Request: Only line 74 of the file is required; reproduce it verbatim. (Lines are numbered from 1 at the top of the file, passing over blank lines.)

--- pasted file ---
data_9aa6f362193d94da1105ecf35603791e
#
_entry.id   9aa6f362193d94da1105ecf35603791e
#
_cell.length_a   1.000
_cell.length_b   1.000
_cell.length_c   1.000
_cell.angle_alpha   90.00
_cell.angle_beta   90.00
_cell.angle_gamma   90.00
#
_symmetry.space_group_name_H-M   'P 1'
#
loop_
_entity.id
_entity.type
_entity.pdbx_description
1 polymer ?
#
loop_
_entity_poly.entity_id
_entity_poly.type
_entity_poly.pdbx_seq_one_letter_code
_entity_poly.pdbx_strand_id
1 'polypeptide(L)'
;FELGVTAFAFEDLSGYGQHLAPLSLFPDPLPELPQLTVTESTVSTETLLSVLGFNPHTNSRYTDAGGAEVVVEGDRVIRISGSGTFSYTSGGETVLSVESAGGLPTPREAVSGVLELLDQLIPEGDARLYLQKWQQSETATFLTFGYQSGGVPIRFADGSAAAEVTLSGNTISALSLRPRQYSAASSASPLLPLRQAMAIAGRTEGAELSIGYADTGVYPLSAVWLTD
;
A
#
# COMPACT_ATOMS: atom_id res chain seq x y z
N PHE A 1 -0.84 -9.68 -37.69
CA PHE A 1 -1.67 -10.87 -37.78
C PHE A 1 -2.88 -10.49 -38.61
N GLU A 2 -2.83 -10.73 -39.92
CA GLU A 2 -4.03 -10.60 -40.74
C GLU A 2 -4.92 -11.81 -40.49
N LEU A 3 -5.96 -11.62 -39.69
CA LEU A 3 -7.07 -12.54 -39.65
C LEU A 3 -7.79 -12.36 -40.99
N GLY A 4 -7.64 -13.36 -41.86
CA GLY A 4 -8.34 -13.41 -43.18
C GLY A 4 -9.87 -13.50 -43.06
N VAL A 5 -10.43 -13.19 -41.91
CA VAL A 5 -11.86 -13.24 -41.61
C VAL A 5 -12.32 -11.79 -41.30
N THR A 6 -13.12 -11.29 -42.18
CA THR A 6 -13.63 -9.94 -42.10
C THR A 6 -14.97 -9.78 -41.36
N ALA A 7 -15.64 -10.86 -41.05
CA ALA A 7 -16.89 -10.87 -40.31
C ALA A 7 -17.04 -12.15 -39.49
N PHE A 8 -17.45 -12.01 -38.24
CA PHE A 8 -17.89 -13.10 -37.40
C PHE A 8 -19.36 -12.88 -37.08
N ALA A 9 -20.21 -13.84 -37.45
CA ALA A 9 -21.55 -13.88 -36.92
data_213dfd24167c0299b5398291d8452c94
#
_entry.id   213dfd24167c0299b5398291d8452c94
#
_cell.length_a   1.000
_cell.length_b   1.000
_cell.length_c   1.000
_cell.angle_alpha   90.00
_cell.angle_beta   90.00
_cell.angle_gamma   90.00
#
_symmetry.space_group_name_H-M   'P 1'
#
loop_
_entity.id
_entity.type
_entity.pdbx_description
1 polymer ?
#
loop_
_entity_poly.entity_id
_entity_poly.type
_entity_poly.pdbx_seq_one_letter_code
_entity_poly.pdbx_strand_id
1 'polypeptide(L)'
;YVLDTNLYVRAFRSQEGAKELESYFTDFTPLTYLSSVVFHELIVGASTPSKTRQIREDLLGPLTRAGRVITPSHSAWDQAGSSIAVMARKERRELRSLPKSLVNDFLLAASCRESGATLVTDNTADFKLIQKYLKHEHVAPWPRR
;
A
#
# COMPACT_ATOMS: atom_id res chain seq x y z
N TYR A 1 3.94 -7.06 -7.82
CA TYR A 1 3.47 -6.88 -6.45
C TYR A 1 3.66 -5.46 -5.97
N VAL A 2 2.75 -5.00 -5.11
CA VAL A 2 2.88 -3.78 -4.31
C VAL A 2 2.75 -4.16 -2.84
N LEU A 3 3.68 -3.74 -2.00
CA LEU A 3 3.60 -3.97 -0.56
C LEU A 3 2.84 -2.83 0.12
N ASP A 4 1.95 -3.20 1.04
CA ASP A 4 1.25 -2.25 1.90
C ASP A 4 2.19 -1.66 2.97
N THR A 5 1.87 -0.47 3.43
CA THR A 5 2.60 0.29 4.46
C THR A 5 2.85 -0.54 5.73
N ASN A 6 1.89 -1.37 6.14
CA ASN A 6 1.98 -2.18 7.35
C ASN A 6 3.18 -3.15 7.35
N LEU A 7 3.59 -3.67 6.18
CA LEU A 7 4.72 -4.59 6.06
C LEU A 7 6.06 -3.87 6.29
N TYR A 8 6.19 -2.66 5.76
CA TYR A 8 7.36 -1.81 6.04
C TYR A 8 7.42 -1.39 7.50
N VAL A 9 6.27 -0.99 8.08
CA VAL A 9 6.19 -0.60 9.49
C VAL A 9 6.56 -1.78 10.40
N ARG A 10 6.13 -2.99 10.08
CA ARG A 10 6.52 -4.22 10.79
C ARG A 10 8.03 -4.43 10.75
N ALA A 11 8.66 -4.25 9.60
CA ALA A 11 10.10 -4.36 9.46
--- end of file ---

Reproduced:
1 polymer ?